How far is 70 big steps? To make sure you've walked far enough, sing the following song 4 times to the tune of Row, Row, Row Your Boat:
Walk, walk, walk away
from the Utah stream.
Dig and fill a 6-inch cat hole.
Keep our water clean!
1. PREPARE BEFORE YOUR TRIP
When you can't access a bathroom, walk 70 big steps from water, trails, and campsites.
3. DIG A HOLE
Use your trowel to dig a cat hole 6 to 8 inches deep. This is about the length of most trowels. As a last resort, dig a hole with the back of your hiking boot or a rock. Watch this video for more information on how to dig a cat hole.
Note: The trowel should never touch your poop, it should only touch the dirt.
4. BURY OR PACK OUT YOUR TOILET PAPER
Use a small amount of toilet paper and place it in the cat hole when finished or pack it out using a FOPO bag.
Always pack out feminine products, diapers, wet wipes, and other personal hygiene products.
5. COVER IT UP
Fill in the hole with dirt and disguise the area with surrounding materials such as leaves and sticks.
Research shows that burying human waste decreases water pollution, survival of pathogens, and other negative impacts from other visitors encountering poop or toilet paper. Scientists agree that where soil is available, such as in forested environments, burying human waste in cat holes is the best practice. Burying waste in a 6- to 8-inch deep hole decreases the potential of waste being uncovered by animals and humans, yet is not so deep as to affect groundwater. Burying waste 70 big steps or 200 feet from water, including dry ravines and wetland areas, reduces the chance that waste enters our ground or surface water system. Waste should be buried away from campsites to avoid the potential for discovery by other humans. Scientists also recommend spreading out cat holes to avoid concentrating waste in a small area.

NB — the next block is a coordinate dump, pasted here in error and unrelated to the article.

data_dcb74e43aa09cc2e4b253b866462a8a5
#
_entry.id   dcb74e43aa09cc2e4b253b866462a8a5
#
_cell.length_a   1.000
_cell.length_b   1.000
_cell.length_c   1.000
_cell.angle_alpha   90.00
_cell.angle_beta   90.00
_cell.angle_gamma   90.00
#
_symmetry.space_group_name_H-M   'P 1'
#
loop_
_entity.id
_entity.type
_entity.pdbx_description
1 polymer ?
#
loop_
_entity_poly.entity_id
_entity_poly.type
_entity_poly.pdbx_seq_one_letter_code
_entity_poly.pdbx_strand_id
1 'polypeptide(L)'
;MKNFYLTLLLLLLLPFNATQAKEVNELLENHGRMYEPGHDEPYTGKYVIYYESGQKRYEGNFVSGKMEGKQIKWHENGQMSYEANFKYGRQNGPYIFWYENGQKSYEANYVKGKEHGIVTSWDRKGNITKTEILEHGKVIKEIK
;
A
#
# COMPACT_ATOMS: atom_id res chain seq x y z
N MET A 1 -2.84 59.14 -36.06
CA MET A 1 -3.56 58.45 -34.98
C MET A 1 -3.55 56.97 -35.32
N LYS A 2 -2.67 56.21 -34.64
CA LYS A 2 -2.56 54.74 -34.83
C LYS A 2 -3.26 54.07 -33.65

Large concentrations of waste take more time to decompose, increasing the likelihood that pathogens will come into contact with ground water. For more information, see this research article: Wildland Recreation and Human Waste: A Review of Problems, Practices, and Concerns.
Watch this video by Leave No Trace Center for Outdoor Ethics for step-by-step instructions on how to dig a hole.
Watch this video by Leave No Trace Center for Outdoor Ethics to see how far 70 big steps or 200 feet is.
Watch this video by Leave No Trace Center for Outdoor Ethics to learn what essentials you need to build a backcountry poop kit.
Urine has little direct effect on vegetation or soil. In some instances, urine may draw wildlife attracted to the salts. They can damage plants and dig up soil. Urinating on rocks, pine needles, and gravel is less likely to attract wildlife. Diluting urine with water from a water bottle can help minimize negative effects. Another minimal-impact technique for peeing in the outdoors is to use a pee rag. Watch this video by Leave No Trace Center for Outdoor Ethics to learn how to use a pee rag.